Effects of phenolic compounds in propolis on digestive and ruminal parameters in dairy cows
R. Bras. Zootec, vol.43 no.4 Viçosa Apr. 2014
Four rumen-cannulated primiparous lactating cows were studied in a 4 × 4 Latin square design experiment to evaluate the effects of propolis-based products (PBP) with different concentrations of propolis and alcohol levels on total digestibility, (TD), ruminal digestibility (RD), intestinal digestibility (ID), pH, ruminal ammonia-nitrogen production (NH3-N), rumen microbial synthesis, and blood parameters.
The feed consisted of 591.9 g/kg corn silage and 408.1 g/kg concentrate (dry matter [DM] basis), and treatments differed with regard to the inclusion (via ruminal cannula) or exclusion of PBP as follows: control (without the PBP), PBP B1 (3.81 mg of phenolic compounds/kg of ingested DM), PBP C1 (3.27 mg of phenolic compounds/kg of ingested DM), and PBP C3 (1.93 mg of phenolic compounds/kg of ingested DM). Inclusion of PBP reduced the RD of dietary crude protein (CP). Treatment PBP C1 reduced ruminal NH3-N production, while PBP B1 increased the ID of CP relative to that in the control.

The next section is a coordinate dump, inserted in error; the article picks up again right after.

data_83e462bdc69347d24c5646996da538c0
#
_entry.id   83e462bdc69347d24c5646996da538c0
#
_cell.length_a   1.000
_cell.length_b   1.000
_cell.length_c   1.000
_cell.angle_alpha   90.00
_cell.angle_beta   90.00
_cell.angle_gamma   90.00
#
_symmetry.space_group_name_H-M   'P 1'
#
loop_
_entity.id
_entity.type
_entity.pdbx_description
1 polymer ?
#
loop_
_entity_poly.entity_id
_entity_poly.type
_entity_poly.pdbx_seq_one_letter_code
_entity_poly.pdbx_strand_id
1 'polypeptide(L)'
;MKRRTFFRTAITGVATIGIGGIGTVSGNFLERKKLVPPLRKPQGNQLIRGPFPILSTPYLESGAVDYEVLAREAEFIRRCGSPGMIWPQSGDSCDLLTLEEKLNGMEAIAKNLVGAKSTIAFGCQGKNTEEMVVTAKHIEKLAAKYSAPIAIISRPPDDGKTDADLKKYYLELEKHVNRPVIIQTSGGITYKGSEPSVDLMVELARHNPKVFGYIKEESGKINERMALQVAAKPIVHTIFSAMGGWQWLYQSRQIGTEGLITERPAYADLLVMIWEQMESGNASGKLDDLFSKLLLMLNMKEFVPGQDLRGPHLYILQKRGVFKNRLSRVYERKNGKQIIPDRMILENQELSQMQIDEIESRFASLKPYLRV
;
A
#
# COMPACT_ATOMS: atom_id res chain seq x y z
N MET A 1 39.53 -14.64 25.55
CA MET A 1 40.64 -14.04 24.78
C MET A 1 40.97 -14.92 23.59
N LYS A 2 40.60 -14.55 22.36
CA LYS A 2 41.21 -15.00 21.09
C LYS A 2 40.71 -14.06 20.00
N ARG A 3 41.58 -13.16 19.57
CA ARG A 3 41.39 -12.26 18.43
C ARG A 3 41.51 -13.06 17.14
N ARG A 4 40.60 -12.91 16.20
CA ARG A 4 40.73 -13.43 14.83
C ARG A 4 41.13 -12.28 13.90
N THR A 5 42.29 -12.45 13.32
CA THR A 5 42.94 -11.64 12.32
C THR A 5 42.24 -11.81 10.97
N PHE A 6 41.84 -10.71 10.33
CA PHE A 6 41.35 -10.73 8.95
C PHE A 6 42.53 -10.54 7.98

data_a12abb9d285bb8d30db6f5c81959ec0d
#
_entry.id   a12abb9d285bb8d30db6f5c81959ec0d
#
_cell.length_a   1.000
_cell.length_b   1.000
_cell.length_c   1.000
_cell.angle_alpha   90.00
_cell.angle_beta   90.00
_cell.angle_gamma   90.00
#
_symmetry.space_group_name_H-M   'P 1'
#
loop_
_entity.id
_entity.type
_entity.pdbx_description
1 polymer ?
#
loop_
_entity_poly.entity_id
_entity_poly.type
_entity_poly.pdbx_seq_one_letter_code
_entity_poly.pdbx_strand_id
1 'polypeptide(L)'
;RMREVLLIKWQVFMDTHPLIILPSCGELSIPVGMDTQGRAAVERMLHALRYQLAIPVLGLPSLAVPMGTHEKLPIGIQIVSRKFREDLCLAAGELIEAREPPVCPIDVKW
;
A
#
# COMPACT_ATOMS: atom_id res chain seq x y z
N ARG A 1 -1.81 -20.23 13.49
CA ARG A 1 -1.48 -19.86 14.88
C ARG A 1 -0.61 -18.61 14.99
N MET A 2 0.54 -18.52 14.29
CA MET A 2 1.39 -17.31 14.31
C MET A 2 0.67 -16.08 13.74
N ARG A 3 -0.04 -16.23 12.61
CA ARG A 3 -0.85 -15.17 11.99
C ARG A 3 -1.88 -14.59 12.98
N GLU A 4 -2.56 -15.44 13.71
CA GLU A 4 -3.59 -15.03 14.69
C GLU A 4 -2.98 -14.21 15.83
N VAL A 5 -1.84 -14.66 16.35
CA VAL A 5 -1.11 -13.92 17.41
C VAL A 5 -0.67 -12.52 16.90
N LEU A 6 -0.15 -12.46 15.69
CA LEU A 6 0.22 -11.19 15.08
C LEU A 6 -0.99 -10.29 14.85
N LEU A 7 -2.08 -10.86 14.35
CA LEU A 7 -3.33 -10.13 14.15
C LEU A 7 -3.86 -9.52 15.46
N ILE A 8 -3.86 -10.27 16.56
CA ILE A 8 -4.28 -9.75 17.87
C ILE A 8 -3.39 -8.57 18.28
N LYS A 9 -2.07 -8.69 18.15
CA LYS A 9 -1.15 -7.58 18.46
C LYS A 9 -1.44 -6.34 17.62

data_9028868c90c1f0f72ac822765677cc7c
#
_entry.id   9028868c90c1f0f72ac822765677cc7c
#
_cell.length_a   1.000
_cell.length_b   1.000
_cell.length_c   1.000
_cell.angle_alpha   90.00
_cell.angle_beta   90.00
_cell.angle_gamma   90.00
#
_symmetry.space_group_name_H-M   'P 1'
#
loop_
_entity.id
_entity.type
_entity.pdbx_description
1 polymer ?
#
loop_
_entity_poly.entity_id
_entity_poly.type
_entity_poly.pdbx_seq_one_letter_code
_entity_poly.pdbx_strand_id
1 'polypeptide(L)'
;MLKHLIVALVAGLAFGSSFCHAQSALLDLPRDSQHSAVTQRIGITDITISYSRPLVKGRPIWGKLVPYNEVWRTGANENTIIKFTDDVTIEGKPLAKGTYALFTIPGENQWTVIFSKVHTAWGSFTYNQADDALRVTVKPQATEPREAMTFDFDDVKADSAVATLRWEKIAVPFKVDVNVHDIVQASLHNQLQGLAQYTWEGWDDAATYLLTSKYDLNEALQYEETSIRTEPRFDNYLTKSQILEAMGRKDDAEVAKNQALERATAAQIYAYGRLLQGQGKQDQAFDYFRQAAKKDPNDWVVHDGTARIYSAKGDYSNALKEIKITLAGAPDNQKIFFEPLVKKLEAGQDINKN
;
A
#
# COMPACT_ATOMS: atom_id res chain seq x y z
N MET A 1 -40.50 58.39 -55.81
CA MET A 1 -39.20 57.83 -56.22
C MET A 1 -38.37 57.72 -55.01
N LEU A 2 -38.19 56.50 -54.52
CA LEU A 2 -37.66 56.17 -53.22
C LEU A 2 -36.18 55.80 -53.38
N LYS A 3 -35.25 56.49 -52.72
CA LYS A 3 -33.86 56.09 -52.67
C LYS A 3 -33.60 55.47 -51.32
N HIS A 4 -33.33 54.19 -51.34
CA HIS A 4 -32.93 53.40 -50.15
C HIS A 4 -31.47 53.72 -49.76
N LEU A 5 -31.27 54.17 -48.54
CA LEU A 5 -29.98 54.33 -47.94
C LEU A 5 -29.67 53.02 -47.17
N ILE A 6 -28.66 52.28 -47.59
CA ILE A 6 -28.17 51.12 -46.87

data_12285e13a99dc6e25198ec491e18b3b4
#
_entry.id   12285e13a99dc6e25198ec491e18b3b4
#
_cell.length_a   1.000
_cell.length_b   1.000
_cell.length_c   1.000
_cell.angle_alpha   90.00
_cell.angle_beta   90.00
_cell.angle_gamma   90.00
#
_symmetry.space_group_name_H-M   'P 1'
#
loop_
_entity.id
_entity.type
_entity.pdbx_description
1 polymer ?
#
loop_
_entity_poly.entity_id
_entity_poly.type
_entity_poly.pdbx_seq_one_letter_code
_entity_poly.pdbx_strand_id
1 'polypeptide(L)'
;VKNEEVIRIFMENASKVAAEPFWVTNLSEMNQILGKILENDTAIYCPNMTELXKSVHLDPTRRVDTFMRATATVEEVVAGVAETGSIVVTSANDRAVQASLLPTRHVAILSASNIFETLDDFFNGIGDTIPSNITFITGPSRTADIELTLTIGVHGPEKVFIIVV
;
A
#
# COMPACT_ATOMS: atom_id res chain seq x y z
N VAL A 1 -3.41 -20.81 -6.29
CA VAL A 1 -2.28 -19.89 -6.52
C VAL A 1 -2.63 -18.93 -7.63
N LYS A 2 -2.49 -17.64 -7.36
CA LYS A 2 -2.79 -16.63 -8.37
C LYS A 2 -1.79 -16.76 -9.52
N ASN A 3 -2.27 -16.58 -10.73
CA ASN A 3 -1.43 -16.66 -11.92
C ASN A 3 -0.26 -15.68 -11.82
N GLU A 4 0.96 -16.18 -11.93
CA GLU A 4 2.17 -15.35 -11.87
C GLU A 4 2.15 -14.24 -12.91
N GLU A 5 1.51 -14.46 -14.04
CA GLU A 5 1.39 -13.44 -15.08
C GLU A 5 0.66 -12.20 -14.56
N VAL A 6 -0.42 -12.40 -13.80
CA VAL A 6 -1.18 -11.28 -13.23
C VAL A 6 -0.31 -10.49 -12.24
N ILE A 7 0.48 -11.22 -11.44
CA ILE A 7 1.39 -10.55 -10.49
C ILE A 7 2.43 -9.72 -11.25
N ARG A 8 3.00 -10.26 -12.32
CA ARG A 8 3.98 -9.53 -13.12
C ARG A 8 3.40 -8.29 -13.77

These findings indicate that propolis had a positive effect on rumen nitrogen metabolism. Rumen pH, efficiency of microbial protein synthesis, and blood parameters were not affected by addition of PBP, but there were significant effects on the other parameters when the treatments containing propolis were contrasted. Higher TD of DM (0.717 vs. 0.685), OM (0.737 vs. 0.703), and CP (0.760 vs. 0.739), as well as higher NDF (0.622 vs. 0.558) and TDN (0.747 vs. 0.712) were observed when comparing PBP C1 with C3.
Inclusion of propolis in diets for dairy cows have positive effects on protein metabolism in the rumen. Variation in the amounts of phenolic compounds in the different PBP may explain the diverse effects on the digestive parameters evaluated.